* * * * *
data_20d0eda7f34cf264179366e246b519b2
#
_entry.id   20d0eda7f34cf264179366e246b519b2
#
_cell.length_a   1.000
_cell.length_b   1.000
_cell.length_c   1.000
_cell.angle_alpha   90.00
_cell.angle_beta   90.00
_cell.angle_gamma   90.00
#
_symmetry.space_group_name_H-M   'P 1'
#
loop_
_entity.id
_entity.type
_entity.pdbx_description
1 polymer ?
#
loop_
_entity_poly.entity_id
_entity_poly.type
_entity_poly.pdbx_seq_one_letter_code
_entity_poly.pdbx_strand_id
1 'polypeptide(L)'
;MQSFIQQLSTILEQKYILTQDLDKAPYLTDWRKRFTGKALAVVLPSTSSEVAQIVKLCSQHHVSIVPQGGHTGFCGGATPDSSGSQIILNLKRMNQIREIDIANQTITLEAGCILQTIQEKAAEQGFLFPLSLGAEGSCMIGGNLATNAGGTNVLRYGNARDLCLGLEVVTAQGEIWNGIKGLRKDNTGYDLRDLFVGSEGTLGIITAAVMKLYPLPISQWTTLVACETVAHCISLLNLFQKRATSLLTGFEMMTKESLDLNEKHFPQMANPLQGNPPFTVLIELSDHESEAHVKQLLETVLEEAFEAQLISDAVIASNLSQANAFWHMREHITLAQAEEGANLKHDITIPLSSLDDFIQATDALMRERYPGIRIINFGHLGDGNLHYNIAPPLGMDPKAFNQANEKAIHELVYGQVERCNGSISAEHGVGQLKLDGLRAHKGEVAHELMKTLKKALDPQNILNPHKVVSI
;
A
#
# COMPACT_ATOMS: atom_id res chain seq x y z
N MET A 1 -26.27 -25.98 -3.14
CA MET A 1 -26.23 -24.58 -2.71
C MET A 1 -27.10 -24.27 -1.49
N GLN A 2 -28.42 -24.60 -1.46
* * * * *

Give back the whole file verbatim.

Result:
data_20d0eda7f34cf264179366e246b519b2
#
_entry.id   20d0eda7f34cf264179366e246b519b2
#
_cell.length_a   1.000
_cell.length_b   1.000
_cell.length_c   1.000
_cell.angle_alpha   90.00
_cell.angle_beta   90.00
_cell.angle_gamma   90.00
#
_symmetry.space_group_name_H-M   'P 1'
#
loop_
_entity.id
_entity.type
_entity.pdbx_description
1 polymer ?
#
loop_
_entity_poly.entity_id
_entity_poly.type
_entity_poly.pdbx_seq_one_letter_code
_entity_poly.pdbx_strand_id
1 'polypeptide(L)'
;MQSFIQQLSTILEQKYILTQDLDKAPYLTDWRKRFTGKALAVVLPSTSSEVAQIVKLCSQHHVSIVPQGGHTGFCGGATPDSSGSQIILNLKRMNQIREIDIANQTITLEAGCILQTIQEKAAEQGFLFPLSLGAEGSCMIGGNLATNAGGTNVLRYGNARDLCLGLEVVTAQGEIWNGIKGLRKDNTGYDLRDLFVGSEGTLGIITAAVMKLYPLPISQWTTLVACETVAHCISLLNLFQKRATSLLTGFEMMTKESLDLNEKHFPQMANPLQGNPPFTVLIELSDHESEAHVKQLLETVLEEAFEAQLISDAVIASNLSQANAFWHMREHITLAQAEEGANLKHDITIPLSSLDDFIQATDALMRERYPGIRIINFGHLGDGNLHYNIAPPLGMDPKAFNQANEKAIHELVYGQVERCNGSISAEHGVGQLKLDGLRAHKGEVAHELMKTLKKALDPQNILNPHKVVSI
;
A
#
# COMPACT_ATOMS: atom_id res chain seq x y z
N MET A 1 -26.27 -25.98 -3.14
CA MET A 1 -26.23 -24.58 -2.71
C MET A 1 -27.10 -24.27 -1.49
N GLN A 2 -28.42 -24.60 -1.46